Sermon #54 — Famine in the Land, Part 1

Trees in a Winter Wood; photo by GAC
Trees in a Winter Wood; photo by GAC

God made us to live purposefully in communion with him, and so when human creatures are out of communion with God, they live with an anxious, aimless urgency which is destructive to them.

This is a fundamental truth of human existence and a reality of human experience that I know well personally.  It seems that Amos knows it, too.  God lays it out through the prophet in Amos 8:11 & 12.  I took Amos’ references to the famine of hearing the word of the Lord for my title to this two sermon series.  But it was his richly evocative description of the lives of the people living under this famine of the word that most captured my imagination.  In 8:12 Amos writes, “People will stagger from sea to sea and wander from north to east, searching for the word of the Lord, but they will not find it.”  Notice the weirdly asymmetrical wandering — not “north to south” but rather “north to east.”  They are disoriented, confused, urgent but unsure of what the nature of this urgency is.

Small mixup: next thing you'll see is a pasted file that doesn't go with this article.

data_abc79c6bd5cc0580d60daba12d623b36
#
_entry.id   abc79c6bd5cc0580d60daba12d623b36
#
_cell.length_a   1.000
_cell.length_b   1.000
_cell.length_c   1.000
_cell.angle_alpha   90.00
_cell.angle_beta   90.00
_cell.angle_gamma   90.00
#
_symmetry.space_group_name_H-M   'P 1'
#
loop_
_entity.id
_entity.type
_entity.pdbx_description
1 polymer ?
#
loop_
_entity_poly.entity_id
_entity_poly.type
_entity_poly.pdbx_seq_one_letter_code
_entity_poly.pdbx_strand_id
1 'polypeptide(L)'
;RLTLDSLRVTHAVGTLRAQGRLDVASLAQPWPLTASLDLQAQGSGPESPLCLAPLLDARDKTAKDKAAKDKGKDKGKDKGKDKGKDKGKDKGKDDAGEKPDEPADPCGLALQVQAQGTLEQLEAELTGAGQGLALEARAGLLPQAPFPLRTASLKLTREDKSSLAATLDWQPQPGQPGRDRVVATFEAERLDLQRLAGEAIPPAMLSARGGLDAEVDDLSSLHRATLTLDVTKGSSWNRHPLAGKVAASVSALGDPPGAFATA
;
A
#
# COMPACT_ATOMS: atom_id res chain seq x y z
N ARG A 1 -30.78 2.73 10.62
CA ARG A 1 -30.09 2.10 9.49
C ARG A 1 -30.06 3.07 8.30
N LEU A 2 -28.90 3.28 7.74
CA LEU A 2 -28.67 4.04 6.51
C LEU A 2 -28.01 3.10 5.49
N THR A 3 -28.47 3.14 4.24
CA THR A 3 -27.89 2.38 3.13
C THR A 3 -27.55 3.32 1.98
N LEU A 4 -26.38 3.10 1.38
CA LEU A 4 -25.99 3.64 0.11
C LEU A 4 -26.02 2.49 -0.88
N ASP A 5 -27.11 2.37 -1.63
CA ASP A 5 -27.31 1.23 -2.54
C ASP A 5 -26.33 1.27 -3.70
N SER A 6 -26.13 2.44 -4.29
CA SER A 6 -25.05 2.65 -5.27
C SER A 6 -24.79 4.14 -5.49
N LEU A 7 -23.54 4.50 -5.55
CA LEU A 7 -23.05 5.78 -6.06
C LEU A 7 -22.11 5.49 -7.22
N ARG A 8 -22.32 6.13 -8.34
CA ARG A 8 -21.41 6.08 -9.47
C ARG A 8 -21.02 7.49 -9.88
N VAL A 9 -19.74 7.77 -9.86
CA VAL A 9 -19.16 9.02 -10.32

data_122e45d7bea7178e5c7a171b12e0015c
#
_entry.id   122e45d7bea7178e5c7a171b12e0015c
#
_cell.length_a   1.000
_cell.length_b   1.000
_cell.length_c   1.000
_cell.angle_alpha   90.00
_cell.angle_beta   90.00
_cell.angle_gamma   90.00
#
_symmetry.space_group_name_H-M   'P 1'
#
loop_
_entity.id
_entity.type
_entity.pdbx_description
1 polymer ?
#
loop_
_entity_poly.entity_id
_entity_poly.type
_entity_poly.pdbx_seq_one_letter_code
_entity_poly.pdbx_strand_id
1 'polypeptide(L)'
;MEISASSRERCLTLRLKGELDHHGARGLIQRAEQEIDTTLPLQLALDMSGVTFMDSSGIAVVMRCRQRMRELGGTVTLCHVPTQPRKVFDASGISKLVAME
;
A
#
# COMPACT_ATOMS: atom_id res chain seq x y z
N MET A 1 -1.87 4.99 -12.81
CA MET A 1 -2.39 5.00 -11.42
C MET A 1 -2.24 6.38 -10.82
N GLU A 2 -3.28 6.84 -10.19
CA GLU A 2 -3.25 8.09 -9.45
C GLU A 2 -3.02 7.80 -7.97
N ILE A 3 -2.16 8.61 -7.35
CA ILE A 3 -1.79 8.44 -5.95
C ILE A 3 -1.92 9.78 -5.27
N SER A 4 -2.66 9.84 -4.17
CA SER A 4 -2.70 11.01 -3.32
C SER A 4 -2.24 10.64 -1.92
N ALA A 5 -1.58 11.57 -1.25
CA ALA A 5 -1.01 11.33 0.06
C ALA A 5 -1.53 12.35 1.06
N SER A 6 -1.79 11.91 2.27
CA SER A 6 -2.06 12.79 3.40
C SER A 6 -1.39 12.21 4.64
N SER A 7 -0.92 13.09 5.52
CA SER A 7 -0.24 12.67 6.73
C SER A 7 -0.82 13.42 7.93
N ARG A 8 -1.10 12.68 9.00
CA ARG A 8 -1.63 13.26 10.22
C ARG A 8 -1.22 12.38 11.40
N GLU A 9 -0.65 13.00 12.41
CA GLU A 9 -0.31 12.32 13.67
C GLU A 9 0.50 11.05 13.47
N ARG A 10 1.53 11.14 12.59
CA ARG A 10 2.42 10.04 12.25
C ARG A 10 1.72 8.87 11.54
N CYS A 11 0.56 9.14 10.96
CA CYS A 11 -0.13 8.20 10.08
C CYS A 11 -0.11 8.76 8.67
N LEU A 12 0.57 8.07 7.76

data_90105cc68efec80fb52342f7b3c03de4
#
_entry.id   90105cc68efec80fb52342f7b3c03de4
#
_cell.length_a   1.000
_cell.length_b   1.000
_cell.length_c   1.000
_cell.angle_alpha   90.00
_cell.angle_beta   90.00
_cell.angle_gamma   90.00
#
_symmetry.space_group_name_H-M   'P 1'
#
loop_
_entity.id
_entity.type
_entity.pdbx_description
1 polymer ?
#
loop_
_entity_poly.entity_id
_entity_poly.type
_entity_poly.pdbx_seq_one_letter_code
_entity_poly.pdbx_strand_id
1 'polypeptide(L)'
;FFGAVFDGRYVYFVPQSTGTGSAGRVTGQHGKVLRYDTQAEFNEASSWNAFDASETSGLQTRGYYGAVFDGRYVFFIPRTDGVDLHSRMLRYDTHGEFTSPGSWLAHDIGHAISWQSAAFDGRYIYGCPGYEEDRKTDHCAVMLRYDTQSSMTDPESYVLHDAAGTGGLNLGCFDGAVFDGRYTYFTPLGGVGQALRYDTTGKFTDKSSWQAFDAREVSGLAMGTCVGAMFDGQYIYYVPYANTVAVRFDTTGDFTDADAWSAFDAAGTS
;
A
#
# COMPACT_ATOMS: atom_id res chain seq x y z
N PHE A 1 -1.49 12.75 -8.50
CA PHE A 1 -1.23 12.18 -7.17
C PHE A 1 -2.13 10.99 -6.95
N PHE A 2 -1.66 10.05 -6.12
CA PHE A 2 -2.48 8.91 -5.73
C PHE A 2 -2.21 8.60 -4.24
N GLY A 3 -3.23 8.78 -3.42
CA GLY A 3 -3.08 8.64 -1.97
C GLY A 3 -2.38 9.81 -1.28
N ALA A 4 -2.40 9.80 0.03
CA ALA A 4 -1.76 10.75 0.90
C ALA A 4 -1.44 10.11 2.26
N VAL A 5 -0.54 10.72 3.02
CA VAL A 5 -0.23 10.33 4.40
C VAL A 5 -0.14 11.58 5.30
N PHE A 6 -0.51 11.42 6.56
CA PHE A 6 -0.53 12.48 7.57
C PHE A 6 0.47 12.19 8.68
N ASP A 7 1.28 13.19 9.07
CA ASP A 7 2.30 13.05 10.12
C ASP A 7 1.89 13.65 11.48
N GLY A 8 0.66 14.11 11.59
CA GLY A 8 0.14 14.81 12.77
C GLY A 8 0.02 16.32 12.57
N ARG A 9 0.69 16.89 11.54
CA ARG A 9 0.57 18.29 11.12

I know people whose lives are like that.  My own life has been like at times more frequent than I am comfortable admitting.  It isn’t a natural state of affairs for human beings.  We are designed for a different circumstance of life.

And there is a solution to this problem.  God has provided it in Jesus.  Those of us who know Jesus have the word of life in us.  And all around us, our neighbors, friends, brothers, daughters, parents may be “stumbling from sea to sea, wandering from north to east” in search of a nameless relief.  And we have it.  What will we do?

Read:  Amos 8:11 & 12 then Romans 10:9-15
Then listen to “Famine in the Land, Part 1″ [A sermon preached at Venice Presbyterian Church in Cecil Township, PA on February 23, 2014]

© 2014 Gary A. Chorpenning; all rights reserved.

See also:  Pastor Note #60 — One Church, One Pastor, and a Festival of Evangelism


One thought on “Sermon #54 — Famine in the Land, Part 1

  1. Very provoking and disturbing thought. It may be that sea to sea and north to east represent the boundaries of Israel – such as the Dead Sea to the Great Sea and from the northern kingdom to Jerusalem.. No matter where they went in the Promised land there was no longer any Word of the Lord for them.


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